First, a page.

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  • August, 2015 Center for Development of Security Excellence Page 1

    Student Guide Industrial Security Basics Lesson 1: Course Introduction

    Introduction Opening

    In order to protect our National Security, the U.S. government must safeguard its classified information, but at the same time it must also share this information with the thousands of U.S. companies who work as government contractors and require access to classified information while performing on contracts, programs, bids, and research and development efforts. In order to safely and securely share classified information with government contractors, the government established the National Industrial Security Program, or NISP.

    To protect the classified information entrusted to industry, the NISP relies on many individuals, from both industry and government, in a wide range of roles and with a variety of responsibilities.

    As someone who plays a role in industrial security, it is important for you to understand not only your own duties, but the roles and responsibilities of other key industrial security personnel as well. A shared understanding of the purpose and structure of the NISP, and the roles and responsibilities of its key players, will help you do your part to protect National Security.

    Course Overview

    Welcome to Industrial Security Basics. This course will provide you with an overview of the NISP, including its structure, and regulatory foundations. It will also introduce you to the key roles involved in the NISP, and will review industrial security responsibilities of each.

    Here are the course objectives.

    Identify the purpose of the National Industrial Security Program (NISP), as well as the authorities that oversee its operation

  • Industrial Security Basics Lesson 1: Course Introduction Student Guide

    August, 2015 Center for Development of Security Excellence Page 2

    Identify the purpose of the regulatory documents that form the basis of the NISP, and identify where each document falls in the Industrial Security policy framework

    Identify the primary roles involved in the NISP and the industrial security responsibilities of each

  • August 2015 Center for Development of Security Excellence Page 1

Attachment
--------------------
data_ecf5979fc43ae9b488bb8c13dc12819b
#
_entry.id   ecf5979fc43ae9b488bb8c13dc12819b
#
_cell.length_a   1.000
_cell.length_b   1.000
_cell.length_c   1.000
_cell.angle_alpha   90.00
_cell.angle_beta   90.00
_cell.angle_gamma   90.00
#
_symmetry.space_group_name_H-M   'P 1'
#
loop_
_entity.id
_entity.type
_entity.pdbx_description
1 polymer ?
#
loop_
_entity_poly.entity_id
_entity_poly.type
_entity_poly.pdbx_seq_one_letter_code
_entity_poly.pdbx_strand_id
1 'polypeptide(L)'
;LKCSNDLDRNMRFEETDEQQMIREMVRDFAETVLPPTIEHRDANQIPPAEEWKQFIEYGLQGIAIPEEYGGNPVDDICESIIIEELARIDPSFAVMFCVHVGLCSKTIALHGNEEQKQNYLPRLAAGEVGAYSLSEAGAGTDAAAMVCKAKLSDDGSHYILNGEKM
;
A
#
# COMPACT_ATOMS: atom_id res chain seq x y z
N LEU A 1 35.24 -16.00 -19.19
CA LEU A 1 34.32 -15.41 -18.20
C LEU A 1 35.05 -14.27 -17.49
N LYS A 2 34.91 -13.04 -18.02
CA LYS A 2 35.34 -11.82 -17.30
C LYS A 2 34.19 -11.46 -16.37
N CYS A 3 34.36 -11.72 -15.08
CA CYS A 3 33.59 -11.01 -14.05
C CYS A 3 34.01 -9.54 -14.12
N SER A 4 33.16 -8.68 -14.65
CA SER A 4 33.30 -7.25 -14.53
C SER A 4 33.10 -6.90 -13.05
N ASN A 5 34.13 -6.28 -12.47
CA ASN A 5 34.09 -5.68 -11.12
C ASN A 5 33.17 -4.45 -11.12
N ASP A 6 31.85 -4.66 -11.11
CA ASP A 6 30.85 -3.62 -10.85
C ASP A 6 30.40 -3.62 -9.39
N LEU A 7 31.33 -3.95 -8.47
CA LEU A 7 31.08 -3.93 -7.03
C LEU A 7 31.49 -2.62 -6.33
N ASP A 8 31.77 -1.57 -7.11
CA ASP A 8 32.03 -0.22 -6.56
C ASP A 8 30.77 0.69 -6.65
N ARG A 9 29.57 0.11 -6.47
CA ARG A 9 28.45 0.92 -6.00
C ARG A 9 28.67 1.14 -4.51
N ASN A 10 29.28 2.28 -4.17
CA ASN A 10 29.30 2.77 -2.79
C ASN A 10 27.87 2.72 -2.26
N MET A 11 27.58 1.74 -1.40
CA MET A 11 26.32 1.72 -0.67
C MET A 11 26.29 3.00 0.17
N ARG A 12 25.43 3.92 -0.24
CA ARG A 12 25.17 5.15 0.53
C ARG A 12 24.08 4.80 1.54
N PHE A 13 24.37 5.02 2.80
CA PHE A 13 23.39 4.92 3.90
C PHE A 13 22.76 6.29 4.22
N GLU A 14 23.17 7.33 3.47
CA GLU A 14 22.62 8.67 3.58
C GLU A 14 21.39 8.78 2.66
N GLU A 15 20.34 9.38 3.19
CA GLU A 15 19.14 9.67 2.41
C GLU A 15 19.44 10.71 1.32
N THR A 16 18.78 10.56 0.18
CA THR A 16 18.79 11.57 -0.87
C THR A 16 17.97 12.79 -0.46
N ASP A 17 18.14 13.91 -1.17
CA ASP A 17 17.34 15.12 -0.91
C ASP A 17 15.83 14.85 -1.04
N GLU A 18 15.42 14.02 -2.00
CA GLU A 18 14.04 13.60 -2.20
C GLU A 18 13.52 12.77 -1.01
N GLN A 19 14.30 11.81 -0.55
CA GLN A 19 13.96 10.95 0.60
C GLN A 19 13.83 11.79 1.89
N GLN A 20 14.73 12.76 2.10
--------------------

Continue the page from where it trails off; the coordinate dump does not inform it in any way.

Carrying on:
Student Guide Industrial Security Basics Lesson 2: NISP Overview and Oversight

    Contents Introduction ..................................................................................................................... 2

    Objectives .................................................................................................................... 2

    Definition and Purpose of the NISP ................................................................................. 3

    What is the NISP? ....................................................................................................... 3

    NISP Overview ............................................................................................................ 3

    NISP Overview and Oversight ......................................................................................... 4

    National Level Policy ................................................................................................... 4

    National Level Oversight .............................................................................................. 5

    Cognizant Security Agencies ....................................................................................... 5

    DoD Policy and Oversight ............................................................................................... 6

    DoD as CSA ................................................................................................................ 6

    DoD Policy ................................................................................................................... 6

    DoD Oversight ............................................................................................................. 7

    Review Activities ............................................................................................................. 8

    Review Activity 1 ......................................................................................................... 8

    Review Activity 2 ......................................................................................................... 9

    Answer Key ................................................................................................................... 10

    Review Activity 1 ....................................................................................................... 10

    Review Activity 2 ....................................................................................................... 11

  • Industrial Security Basics Lesson 2: NISP Overview and Oversight Student Guide